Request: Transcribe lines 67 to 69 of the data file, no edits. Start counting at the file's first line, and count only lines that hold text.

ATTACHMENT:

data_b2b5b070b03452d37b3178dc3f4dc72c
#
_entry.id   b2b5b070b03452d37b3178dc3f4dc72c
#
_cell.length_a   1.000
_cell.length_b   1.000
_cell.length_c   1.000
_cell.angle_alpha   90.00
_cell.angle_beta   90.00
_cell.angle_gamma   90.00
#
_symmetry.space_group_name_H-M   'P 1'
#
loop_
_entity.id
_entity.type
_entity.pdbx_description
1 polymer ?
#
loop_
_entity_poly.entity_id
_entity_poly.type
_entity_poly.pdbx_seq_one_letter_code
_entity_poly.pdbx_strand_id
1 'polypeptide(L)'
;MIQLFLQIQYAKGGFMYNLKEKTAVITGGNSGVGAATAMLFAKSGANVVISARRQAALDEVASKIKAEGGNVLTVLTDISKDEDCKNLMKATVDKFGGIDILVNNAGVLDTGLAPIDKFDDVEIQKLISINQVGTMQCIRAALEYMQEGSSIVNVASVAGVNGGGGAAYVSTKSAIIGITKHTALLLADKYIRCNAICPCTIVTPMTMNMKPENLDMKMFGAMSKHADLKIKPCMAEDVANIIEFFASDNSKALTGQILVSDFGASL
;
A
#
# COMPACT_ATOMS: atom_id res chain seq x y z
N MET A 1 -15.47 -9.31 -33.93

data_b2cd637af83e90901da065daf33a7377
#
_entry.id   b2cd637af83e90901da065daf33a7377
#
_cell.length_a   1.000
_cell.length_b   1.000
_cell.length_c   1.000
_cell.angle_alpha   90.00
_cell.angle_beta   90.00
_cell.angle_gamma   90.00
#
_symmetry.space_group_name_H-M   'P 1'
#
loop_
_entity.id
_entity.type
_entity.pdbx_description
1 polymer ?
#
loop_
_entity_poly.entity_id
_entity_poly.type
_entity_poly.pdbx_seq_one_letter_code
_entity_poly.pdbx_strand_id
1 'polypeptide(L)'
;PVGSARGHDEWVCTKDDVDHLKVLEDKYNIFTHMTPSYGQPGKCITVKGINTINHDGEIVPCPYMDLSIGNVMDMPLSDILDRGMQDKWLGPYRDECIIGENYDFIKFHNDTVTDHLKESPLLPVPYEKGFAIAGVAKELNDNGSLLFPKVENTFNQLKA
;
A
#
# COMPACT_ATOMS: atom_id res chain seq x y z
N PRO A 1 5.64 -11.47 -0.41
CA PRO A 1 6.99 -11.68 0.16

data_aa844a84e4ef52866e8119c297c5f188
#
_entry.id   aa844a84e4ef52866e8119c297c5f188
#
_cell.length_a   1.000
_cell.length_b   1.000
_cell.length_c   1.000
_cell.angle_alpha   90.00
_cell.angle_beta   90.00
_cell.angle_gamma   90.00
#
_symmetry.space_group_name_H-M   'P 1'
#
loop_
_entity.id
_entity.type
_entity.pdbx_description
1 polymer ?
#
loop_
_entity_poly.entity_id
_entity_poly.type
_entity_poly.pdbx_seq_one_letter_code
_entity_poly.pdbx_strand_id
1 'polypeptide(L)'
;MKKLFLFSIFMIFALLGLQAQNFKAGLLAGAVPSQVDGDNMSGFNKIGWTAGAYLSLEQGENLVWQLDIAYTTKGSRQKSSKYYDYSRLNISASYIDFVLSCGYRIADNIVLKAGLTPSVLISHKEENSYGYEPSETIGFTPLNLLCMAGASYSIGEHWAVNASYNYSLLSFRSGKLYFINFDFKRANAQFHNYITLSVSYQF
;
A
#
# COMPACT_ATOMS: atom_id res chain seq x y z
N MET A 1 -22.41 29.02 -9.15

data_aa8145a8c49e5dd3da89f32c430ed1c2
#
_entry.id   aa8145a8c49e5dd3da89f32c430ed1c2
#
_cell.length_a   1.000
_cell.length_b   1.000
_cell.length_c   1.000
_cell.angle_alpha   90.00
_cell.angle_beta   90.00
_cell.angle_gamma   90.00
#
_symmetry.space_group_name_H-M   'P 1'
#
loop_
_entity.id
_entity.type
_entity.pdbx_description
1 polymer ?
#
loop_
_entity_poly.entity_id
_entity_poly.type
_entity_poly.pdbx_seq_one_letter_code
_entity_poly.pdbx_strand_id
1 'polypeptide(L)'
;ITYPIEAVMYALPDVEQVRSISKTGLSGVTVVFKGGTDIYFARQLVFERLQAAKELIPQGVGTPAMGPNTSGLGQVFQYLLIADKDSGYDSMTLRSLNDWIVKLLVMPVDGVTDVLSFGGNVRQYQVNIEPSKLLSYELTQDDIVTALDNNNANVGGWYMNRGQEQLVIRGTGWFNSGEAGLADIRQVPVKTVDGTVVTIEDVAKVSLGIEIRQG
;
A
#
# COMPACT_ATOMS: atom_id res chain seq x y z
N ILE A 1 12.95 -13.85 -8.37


#
_cell.length_a   1.000
_cell.length_b   1.000